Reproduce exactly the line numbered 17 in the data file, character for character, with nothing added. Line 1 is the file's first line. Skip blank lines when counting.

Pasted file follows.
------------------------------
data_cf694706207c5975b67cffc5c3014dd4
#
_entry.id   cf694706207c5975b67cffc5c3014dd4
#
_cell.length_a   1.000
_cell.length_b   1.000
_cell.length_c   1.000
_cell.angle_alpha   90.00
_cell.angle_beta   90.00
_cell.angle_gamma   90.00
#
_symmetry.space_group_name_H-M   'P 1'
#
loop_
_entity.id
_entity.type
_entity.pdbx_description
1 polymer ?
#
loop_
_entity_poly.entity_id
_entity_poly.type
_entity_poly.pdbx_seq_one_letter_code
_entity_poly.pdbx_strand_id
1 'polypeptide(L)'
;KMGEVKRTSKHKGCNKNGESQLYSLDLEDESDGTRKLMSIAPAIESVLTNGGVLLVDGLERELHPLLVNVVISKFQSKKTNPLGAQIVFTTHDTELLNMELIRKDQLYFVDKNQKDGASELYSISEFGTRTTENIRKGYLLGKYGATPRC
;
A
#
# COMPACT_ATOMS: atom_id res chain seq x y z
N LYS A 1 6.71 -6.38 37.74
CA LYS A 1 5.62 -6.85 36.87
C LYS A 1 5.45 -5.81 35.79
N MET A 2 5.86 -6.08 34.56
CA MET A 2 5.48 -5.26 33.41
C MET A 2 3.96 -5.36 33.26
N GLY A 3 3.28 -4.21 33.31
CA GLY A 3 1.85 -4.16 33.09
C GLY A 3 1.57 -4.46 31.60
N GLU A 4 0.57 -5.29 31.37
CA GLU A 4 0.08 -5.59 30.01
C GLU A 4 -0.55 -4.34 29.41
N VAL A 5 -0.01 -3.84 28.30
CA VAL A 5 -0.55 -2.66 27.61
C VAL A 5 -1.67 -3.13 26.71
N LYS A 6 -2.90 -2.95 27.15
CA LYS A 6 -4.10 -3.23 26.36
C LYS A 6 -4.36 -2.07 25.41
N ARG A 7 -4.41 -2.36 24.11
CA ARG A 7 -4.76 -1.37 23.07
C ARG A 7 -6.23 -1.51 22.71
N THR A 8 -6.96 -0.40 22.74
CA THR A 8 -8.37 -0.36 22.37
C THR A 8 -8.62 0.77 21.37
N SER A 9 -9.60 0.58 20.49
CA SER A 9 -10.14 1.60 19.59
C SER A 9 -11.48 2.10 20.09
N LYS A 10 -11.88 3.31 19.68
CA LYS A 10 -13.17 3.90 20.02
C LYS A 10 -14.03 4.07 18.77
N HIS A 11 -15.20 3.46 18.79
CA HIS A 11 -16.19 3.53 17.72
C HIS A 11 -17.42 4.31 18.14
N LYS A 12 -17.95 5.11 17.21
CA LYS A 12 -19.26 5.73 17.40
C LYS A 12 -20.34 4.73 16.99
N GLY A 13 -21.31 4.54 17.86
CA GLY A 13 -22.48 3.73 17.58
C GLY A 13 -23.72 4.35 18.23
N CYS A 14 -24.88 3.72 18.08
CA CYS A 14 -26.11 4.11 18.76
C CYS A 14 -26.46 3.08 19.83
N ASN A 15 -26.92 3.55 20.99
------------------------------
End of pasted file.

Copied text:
_entity.pdbx_description